President Donald Trump on Tuesday reiterated his threat to shut down the U.S.-Mexico border, insisting that any economic damage from the move would be overshadowed by the benefits of greater security.
Asked at the White House whether shutting the border would hurt the U.S. economy, Trump replied, "Sure, it will have a negative effect on the economy," noting that Mexico is "a very big trading partner."
"Trading is very important. The borders are very important. But security is what is the most important," Trump said at a joint appearance with NATO Secretary-General Jens Stoltenberg.
"All you hear me talking about is trade, but let me just give you a little secret," Trump continued. "Security is more important to me than trade. So we're going to have a slower border or a closed border."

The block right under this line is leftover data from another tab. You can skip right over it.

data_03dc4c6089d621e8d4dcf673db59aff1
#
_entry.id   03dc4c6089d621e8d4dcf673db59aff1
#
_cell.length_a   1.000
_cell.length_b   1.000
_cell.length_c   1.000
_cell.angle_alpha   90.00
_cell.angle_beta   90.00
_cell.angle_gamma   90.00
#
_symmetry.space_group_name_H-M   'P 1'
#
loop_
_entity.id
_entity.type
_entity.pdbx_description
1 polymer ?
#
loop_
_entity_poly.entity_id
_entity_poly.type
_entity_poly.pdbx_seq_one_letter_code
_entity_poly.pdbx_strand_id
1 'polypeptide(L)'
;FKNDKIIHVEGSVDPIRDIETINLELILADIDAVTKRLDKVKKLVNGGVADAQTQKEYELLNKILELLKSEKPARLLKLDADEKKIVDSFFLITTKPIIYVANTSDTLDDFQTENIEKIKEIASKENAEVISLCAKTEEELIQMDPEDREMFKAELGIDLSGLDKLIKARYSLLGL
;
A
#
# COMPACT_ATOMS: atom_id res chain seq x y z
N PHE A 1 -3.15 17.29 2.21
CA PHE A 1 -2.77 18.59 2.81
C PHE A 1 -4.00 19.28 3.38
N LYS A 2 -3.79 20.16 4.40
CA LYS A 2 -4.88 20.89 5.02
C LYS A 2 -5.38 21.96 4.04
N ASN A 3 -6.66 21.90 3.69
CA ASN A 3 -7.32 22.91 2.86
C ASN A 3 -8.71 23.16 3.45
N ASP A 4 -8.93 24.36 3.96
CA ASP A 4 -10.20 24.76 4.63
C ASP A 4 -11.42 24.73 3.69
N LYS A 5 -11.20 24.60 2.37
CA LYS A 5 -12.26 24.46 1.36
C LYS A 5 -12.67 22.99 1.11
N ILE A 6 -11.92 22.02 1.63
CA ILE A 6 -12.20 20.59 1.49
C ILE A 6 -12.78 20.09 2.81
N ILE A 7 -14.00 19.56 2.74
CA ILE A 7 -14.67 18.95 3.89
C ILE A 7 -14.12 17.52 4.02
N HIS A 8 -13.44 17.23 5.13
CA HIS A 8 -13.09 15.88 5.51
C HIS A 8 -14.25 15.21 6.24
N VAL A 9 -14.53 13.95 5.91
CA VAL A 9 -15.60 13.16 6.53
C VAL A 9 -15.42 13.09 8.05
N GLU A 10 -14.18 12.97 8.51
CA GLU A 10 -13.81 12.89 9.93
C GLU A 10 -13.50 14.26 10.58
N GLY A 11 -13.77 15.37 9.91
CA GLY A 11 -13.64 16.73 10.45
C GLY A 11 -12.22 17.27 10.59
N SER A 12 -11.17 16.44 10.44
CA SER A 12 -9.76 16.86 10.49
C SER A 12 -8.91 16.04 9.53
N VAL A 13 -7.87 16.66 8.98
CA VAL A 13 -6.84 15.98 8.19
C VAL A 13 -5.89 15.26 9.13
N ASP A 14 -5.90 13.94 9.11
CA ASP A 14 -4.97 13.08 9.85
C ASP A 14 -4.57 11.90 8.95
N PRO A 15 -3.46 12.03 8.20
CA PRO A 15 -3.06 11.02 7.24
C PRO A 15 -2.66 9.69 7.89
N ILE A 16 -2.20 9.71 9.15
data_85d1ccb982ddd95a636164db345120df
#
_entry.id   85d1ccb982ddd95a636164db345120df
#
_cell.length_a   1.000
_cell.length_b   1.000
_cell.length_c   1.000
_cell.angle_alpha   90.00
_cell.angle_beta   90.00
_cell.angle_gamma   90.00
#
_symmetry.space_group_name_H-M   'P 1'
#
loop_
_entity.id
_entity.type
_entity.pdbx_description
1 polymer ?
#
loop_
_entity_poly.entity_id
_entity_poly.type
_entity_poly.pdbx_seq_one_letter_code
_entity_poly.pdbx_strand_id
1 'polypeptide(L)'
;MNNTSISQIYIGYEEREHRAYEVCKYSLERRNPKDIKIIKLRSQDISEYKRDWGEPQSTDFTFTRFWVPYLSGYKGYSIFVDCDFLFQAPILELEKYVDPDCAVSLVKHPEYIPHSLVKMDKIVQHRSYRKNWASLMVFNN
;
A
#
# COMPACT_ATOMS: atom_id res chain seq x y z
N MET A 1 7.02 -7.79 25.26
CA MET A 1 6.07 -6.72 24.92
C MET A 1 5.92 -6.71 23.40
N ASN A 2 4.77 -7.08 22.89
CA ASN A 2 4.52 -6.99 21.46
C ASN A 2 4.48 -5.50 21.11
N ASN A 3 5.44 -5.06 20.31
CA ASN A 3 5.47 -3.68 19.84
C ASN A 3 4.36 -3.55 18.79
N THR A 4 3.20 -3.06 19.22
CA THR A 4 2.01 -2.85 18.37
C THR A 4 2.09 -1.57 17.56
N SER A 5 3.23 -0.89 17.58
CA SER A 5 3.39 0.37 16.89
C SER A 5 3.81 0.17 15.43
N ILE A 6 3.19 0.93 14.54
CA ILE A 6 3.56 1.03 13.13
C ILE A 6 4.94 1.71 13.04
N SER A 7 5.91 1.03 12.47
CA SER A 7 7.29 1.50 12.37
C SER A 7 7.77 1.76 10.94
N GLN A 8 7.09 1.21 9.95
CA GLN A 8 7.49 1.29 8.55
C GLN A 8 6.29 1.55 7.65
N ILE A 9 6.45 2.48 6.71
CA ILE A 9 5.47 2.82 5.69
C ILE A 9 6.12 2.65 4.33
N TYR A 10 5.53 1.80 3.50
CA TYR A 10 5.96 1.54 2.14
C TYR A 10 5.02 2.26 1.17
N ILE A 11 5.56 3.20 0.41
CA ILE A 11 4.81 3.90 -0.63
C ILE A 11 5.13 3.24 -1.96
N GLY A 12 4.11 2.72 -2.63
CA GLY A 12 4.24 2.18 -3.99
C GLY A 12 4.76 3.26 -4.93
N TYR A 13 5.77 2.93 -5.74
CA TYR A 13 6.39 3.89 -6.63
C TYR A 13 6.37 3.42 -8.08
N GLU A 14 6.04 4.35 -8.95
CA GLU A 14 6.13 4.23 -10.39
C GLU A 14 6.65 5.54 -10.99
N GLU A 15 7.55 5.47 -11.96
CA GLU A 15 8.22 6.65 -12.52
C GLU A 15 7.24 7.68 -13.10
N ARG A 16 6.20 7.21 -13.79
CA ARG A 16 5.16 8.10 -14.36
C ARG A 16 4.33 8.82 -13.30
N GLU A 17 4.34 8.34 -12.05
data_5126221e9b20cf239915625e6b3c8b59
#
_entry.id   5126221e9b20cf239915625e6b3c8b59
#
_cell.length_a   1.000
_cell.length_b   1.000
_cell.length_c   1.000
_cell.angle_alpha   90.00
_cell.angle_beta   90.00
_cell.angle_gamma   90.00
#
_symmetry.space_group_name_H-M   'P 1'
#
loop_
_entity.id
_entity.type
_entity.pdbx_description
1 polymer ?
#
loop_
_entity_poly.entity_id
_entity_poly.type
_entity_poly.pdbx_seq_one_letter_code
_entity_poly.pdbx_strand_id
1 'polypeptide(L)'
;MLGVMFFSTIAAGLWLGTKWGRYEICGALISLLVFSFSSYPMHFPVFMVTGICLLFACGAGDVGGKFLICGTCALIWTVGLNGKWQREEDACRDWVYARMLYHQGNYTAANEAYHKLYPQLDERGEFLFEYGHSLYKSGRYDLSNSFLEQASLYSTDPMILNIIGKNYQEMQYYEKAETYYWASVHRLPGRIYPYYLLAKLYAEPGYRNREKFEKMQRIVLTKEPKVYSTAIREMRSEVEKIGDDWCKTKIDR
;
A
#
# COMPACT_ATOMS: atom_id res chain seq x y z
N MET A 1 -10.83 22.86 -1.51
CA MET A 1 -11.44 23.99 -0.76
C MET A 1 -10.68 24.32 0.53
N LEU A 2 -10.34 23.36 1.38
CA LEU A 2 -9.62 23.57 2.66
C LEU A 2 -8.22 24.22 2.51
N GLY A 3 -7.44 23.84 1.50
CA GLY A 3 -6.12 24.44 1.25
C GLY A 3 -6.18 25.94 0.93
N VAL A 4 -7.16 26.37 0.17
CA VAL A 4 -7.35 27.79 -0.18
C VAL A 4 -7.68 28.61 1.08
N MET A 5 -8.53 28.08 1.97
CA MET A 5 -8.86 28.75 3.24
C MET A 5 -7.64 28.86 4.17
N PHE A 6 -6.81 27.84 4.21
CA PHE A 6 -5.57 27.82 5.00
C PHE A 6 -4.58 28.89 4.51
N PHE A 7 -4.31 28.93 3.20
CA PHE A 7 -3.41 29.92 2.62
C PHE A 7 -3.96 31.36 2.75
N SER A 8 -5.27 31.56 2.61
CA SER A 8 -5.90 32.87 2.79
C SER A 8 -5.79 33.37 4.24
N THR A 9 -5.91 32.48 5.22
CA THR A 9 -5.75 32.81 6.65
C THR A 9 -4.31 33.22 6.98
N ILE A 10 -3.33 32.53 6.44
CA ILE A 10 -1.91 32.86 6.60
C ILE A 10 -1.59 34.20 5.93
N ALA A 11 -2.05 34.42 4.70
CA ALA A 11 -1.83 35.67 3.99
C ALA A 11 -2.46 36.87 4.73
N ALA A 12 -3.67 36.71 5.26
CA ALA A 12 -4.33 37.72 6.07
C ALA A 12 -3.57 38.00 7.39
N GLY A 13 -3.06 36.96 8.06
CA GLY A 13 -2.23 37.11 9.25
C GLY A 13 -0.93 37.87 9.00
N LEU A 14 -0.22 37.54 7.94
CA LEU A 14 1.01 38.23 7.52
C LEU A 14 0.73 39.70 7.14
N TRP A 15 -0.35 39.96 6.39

Trump's remarks came as the top Republican in Congress, the nation's most influential business lobby, and even Trump's own top economic advisor all cautioned that the impact on American businesses of closing the massive U.S.-Mexico border could be disastrous.
"Closing down the border would have potentially catastrophic economic impact on our country," Senate Majority Leader Mitch McConnell, R-Ky., told reporters Tuesday. "I would hope we would not be doing that sort of thing."
Neil Bradley, chief policy officer at the U.S. Chamber of Commerce, went a step further, warning in a statement Monday that "even threatening to close the border to legitimate commerce and travel creates a degree of economic uncertainty that risks compromising the very gains in growth and productivity that policies of the Trump Administration have helped achieve."